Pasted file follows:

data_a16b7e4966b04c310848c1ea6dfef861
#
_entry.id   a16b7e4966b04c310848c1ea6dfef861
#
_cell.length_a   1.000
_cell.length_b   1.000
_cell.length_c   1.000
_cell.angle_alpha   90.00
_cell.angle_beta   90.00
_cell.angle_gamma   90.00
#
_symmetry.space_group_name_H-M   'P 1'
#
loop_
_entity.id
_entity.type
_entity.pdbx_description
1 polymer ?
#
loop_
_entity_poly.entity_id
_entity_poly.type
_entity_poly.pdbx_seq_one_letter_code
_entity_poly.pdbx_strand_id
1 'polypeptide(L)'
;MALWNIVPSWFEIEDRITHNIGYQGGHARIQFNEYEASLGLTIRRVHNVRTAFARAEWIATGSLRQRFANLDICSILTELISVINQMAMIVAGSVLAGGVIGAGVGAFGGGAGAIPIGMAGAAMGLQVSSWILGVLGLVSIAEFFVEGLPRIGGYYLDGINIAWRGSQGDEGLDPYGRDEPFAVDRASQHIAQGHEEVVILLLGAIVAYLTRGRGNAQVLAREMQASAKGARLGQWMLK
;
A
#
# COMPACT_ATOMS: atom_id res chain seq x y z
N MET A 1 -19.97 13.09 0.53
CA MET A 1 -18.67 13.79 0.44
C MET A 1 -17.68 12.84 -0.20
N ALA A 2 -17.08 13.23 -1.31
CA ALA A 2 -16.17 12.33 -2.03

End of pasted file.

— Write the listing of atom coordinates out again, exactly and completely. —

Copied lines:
data_a16b7e4966b04c310848c1ea6dfef861
#
_entry.id   a16b7e4966b04c310848c1ea6dfef861
#
_cell.length_a   1.000
_cell.length_b   1.000
_cell.length_c   1.000
_cell.angle_alpha   90.00
_cell.angle_beta   90.00
_cell.angle_gamma   90.00
#
_symmetry.space_group_name_H-M   'P 1'
#
loop_
_entity.id
_entity.type
_entity.pdbx_description
1 polymer ?
#
loop_
_entity_poly.entity_id
_entity_poly.type
_entity_poly.pdbx_seq_one_letter_code
_entity_poly.pdbx_strand_id
1 'polypeptide(L)'
;MALWNIVPSWFEIEDRITHNIGYQGGHARIQFNEYEASLGLTIRRVHNVRTAFARAEWIATGSLRQRFANLDICSILTELISVINQMAMIVAGSVLAGGVIGAGVGAFGGGAGAIPIGMAGAAMGLQVSSWILGVLGLVSIAEFFVEGLPRIGGYYLDGINIAWRGSQGDEGLDPYGRDEPFAVDRASQHIAQGHEEVVILLLGAIVAYLTRGRGNAQVLAREMQASAKGARLGQWMLK
;
A
#
# COMPACT_ATOMS: atom_id res chain seq x y z
N MET A 1 -19.97 13.09 0.53
CA MET A 1 -18.67 13.79 0.44
C MET A 1 -17.68 12.84 -0.20
N ALA A 2 -17.08 13.23 -1.31
CA ALA A 2 -16.17 12.33 -2.03